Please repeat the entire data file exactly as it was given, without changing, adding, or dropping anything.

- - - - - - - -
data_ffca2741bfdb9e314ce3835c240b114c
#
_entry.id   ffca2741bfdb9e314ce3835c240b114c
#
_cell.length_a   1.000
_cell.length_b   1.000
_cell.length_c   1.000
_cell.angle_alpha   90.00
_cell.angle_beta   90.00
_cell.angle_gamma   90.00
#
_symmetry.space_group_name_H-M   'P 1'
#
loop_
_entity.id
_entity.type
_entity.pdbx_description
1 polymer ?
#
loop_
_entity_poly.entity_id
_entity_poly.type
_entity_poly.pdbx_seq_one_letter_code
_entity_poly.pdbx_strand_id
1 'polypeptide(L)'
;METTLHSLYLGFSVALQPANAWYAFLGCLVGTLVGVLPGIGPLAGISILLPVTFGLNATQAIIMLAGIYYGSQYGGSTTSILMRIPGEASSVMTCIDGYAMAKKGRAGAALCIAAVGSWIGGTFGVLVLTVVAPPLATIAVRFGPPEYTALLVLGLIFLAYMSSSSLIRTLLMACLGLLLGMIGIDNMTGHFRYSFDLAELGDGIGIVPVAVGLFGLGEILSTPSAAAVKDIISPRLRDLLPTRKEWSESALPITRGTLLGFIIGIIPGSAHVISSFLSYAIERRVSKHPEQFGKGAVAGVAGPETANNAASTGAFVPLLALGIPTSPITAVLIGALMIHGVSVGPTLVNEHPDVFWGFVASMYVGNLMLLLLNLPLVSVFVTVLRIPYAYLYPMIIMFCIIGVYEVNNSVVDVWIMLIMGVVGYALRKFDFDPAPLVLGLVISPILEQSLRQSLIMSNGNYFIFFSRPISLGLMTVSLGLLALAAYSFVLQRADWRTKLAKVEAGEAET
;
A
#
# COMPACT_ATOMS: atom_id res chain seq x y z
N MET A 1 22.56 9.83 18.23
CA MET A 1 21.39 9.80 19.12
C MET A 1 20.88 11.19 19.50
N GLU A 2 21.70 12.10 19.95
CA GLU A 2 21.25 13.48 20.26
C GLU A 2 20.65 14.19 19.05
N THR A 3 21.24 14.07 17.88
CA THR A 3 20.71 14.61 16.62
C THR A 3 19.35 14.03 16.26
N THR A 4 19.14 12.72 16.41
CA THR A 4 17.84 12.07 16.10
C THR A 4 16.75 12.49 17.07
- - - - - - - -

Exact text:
data_ffca2741bfdb9e314ce3835c240b114c
#
_entry.id   ffca2741bfdb9e314ce3835c240b114c
#
_cell.length_a   1.000
_cell.length_b   1.000
_cell.length_c   1.000
_cell.angle_alpha   90.00
_cell.angle_beta   90.00
_cell.angle_gamma   90.00
#
_symmetry.space_group_name_H-M   'P 1'
#
loop_
_entity.id
_entity.type
_entity.pdbx_description
1 polymer ?
#
loop_
_entity_poly.entity_id
_entity_poly.type
_entity_poly.pdbx_seq_one_letter_code
_entity_poly.pdbx_strand_id
1 'polypeptide(L)'
;METTLHSLYLGFSVALQPANAWYAFLGCLVGTLVGVLPGIGPLAGISILLPVTFGLNATQAIIMLAGIYYGSQYGGSTTSILMRIPGEASSVMTCIDGYAMAKKGRAGAALCIAAVGSWIGGTFGVLVLTVVAPPLATIAVRFGPPEYTALLVLGLIFLAYMSSSSLIRTLLMACLGLLLGMIGIDNMTGHFRYSFDLAELGDGIGIVPVAVGLFGLGEILSTPSAAAVKDIISPRLRDLLPTRKEWSESALPITRGTLLGFIIGIIPGSAHVISSFLSYAIERRVSKHPEQFGKGAVAGVAGPETANNAASTGAFVPLLALGIPTSPITAVLIGALMIHGVSVGPTLVNEHPDVFWGFVASMYVGNLMLLLLNLPLVSVFVTVLRIPYAYLYPMIIMFCIIGVYEVNNSVVDVWIMLIMGVVGYALRKFDFDPAPLVLGLVISPILEQSLRQSLIMSNGNYFIFFSRPISLGLMTVSLGLLALAAYSFVLQRADWRTKLAKVEAGEAET
;
A
#
# COMPACT_ATOMS: atom_id res chain seq x y z
N MET A 1 22.56 9.83 18.23
CA MET A 1 21.39 9.80 19.12
C MET A 1 20.88 11.19 19.50
N GLU A 2 21.70 12.10 19.95
CA GLU A 2 21.25 13.48 20.26
C GLU A 2 20.65 14.19 19.05
N THR A 3 21.24 14.07 17.88
CA THR A 3 20.71 14.61 16.62
C THR A 3 19.35 14.03 16.26
N THR A 4 19.14 12.72 16.41
CA THR A 4 17.84 12.07 16.10
C THR A 4 16.75 12.49 17.07